Saturday, 1 February 2014

The Stanley Kubrick Conspiracy - Part 4: Shine On...

Stanley Kubrick’s film “The Shining” was loosely based on Stephen King’s novel of the same name. King had written a screenplay adaption of the novel (for Warner Bros.) before Kubrick became attached to the project. Kubrick chose not to read the script because he intended to infuse the bare bones of the story with his own ideas. King’s fans are sizeably unfavourable of Kubrick’s adaption. Although most of the plot is there, the message and emphasis is very different from the original novel. Some researchers (most notably, Jay Weidner in his documentary film “Beyond the Infinite: Kubrick’s Odyssey II” have studied “The Shining” and believe that the film is so markedly different because Kubrick used it to somehow make a confession to the world about his alleged involvement in faking the Apollo 11 Moon landing.

The film does appear to have some form of subtle code embedded in the imagery and narrative. The scenes in the manager’s office (where Jack Nicholson is interviewed for his job as custodian of The Overlook Hotel) are curious. The manager, Stuart Ullman (played by Barry Nelson) bares a passing similarity to the assassinated US President John F. Kennedy – who swore that mankind would “go to the Moon”. Ullman is dressed in red, white and blue (the colours of “Uncle Sam”) and wears a hairpiece that increases his JFK lookalike persona. Framed in the centre of the office window is a statuette of an Eagle – “The Eagle has landed”. The Apollo 11 module was called “The Eagle” and the mission patch features the image of an Eagle. The Eagle is also used as a symbol of the US political, economic and military power structure. It also features prominently in freemasonry. All three of the Apollo 11 astronauts were/are freemasons. It has been suggested by a number of researchers that the scenes between Ullman and Jack are a representation of Kubrick’s “deal” with the agenda players.

The key moments that connect to the Apollo program involve Jack and Wendy’s young son, Danny. Danny is witnessed sitting on the carpeted floor of a Hotel corridor playing with his toy vehicles. The toys are arranged around a hexagon shape that constitutes part of the carpet pattern. Not only is this shape very similar to the shape of NASA’s Saturn V launch pad, but the hexagon shape is intrinsic to the ritualistic “Saturn Worship” belief system. Danny sits in the centre of the hexagon. As he stands up from the centre of the shape, the picture on the front of his woollen sweater is clearly visible. It is a white rocket with the words “Apollo 11 USA” on it.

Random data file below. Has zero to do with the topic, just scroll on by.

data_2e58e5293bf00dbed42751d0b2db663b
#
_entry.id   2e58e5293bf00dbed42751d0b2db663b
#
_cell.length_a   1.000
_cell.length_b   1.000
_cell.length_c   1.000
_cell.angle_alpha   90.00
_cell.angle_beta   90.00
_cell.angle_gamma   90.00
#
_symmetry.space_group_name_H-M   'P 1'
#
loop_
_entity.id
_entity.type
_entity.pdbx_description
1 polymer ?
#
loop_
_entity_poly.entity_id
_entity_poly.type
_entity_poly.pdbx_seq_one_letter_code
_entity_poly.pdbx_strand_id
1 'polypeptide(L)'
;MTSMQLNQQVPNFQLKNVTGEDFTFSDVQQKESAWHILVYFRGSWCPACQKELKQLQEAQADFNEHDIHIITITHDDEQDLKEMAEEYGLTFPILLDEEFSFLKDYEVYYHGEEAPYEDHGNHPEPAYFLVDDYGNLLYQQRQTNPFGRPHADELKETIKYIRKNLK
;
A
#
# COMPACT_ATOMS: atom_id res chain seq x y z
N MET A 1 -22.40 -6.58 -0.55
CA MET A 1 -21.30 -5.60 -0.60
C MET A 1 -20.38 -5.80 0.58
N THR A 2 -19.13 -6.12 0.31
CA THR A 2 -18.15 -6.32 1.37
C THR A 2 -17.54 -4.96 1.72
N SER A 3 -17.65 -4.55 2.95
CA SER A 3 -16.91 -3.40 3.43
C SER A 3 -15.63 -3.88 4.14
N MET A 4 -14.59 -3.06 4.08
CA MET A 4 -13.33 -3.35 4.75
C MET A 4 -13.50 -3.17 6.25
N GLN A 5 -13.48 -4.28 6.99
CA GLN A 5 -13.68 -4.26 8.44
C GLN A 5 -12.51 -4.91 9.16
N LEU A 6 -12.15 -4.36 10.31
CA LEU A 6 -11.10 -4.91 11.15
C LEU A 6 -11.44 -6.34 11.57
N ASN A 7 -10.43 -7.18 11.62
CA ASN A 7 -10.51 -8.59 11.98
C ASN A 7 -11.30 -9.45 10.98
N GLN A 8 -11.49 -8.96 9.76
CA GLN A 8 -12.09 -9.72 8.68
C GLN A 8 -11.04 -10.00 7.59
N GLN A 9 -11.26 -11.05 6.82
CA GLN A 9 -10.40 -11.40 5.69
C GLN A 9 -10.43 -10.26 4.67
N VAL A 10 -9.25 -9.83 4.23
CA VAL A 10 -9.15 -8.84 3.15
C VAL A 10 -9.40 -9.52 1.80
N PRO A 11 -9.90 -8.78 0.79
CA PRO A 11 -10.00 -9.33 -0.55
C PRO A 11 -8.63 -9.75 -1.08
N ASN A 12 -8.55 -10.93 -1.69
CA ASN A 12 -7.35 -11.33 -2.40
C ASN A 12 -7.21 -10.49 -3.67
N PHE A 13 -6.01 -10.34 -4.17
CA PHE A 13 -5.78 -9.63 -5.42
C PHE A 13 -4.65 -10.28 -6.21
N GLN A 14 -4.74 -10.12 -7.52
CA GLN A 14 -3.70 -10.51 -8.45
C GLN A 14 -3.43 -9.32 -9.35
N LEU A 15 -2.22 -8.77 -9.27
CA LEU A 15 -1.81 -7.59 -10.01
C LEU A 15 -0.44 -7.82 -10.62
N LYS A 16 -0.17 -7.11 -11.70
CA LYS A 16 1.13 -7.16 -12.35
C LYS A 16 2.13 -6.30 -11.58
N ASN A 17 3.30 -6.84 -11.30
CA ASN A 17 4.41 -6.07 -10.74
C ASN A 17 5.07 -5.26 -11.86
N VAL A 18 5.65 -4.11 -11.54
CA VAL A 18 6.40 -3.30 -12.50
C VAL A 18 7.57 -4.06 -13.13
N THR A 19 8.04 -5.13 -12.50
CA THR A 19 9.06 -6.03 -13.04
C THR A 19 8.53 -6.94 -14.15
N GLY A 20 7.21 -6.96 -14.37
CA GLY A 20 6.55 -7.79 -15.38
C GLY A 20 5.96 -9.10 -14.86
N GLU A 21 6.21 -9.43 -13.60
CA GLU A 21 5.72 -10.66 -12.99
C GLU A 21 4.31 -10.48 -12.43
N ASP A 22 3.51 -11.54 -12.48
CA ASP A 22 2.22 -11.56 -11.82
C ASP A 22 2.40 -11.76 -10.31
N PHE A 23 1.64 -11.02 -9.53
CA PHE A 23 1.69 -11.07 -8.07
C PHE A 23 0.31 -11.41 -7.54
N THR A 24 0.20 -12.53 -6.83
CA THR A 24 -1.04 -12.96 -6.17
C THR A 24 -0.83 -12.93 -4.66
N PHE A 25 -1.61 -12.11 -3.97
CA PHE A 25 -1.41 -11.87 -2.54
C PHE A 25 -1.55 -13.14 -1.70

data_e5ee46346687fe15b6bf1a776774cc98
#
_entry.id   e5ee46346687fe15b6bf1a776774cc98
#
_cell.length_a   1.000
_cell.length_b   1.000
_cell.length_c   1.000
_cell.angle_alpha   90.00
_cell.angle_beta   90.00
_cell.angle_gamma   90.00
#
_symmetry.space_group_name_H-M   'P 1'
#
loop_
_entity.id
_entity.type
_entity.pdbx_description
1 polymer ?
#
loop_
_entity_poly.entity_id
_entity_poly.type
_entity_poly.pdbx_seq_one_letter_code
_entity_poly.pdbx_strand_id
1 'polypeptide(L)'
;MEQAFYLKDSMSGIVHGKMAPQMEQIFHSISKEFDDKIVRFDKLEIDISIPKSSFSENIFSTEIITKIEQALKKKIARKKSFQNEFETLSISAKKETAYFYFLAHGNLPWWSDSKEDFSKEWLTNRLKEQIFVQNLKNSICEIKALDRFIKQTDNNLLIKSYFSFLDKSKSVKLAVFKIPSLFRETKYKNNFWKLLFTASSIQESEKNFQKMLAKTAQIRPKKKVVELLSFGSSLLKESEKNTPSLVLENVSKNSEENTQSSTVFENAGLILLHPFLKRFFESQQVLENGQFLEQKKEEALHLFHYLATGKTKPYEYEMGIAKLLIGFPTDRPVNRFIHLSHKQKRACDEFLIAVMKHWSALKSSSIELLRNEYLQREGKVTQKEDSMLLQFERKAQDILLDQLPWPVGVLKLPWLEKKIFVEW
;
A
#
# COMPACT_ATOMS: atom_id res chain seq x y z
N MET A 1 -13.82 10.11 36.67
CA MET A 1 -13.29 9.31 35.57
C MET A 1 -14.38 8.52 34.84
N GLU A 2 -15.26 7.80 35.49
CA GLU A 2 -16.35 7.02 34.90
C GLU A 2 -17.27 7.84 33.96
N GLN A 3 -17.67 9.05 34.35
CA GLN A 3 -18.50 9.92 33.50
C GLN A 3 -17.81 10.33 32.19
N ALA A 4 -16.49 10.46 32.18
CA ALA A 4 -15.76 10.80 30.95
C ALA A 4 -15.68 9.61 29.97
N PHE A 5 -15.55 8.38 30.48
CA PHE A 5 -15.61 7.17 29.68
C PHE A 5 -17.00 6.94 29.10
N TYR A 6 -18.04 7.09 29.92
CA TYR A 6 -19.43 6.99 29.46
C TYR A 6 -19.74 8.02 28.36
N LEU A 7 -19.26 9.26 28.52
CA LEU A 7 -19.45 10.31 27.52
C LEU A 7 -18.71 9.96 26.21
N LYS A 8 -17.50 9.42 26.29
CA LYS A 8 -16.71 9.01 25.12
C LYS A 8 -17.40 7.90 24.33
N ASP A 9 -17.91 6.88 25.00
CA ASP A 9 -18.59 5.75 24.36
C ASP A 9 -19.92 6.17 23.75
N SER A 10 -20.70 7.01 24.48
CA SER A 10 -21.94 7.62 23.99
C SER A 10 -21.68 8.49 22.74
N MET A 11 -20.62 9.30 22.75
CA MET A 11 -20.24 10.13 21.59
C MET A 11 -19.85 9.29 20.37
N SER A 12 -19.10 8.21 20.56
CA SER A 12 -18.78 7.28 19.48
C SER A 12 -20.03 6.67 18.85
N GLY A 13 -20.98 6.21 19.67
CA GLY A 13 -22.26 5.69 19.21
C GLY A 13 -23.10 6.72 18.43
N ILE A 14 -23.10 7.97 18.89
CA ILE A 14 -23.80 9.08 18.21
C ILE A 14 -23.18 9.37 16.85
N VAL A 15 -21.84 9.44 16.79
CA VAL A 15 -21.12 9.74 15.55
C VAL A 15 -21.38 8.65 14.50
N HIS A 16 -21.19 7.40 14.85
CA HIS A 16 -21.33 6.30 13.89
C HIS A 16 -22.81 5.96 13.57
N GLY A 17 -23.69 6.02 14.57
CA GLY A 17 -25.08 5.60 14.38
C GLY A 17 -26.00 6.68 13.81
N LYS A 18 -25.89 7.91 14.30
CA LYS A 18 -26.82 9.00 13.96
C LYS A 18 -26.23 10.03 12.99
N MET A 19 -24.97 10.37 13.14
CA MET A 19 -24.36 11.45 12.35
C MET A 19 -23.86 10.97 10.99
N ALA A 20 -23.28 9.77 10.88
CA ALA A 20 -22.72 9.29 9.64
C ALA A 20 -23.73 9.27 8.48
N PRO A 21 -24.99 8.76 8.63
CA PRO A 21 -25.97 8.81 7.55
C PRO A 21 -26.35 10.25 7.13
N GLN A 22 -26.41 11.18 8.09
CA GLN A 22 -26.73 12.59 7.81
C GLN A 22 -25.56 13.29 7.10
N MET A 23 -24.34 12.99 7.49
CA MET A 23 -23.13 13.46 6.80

Danny walks from the hexagon, along the corridor to a room with an open door. The room is 237. In King’s novel, the room was 217, but Kubrick decided to change it. According to Jay Weidner, the American Heritage Science Dictionary states that the Moon travels around the Earth at an average distance of about 381,600km (or 237,000miles). 237,000 miles = Room 237. The key tag in the door reads “Room No 237” – the letters can be loosely rearranged to spell “Moon Room”. When Danny exits Room 237, he has marks on his face and the sweater is torn. He falls silent and refuses to talk about what happened in the “Moon Room”.

There are also other noteworthy, but less defined, pointers throughout the film. The opening scene shows a landscape that is reflected in a lake and appears to form the letter ‘A’. The reflection has also been interpreted as “that which is above, reflected below” – i.e.: The Moon on the Earth. In the scene where Jack sits at the typewriter, he is filmed from behind. He is surrounded, and framed, by architecture and a chair with motifs that allude to the number 11 (Apollo 11). Above the fireplace (in the Colorado Lounge) are huge paintings of Indian Totems that look similar to the Saturn V rocket taking off. The apparitions of the murdered twin girls may also allude to Gemini (represented by twins) – NASA’s Gemini project preceded the Apollo program. The food storage room also contains shelves of “Tang” – a drink that became synonymous with the US space flight program.

At one point, Wendy and Danny are seen watching TV. Bizarrely, the position of the television set clearly shows no mains cord leading to a power point. How is the television even working? Are the images on the screen somehow being faked? Jack is also seen tampering with the Overlook’s main communications in the manager’s office, cutting off transmission to the rest of the world.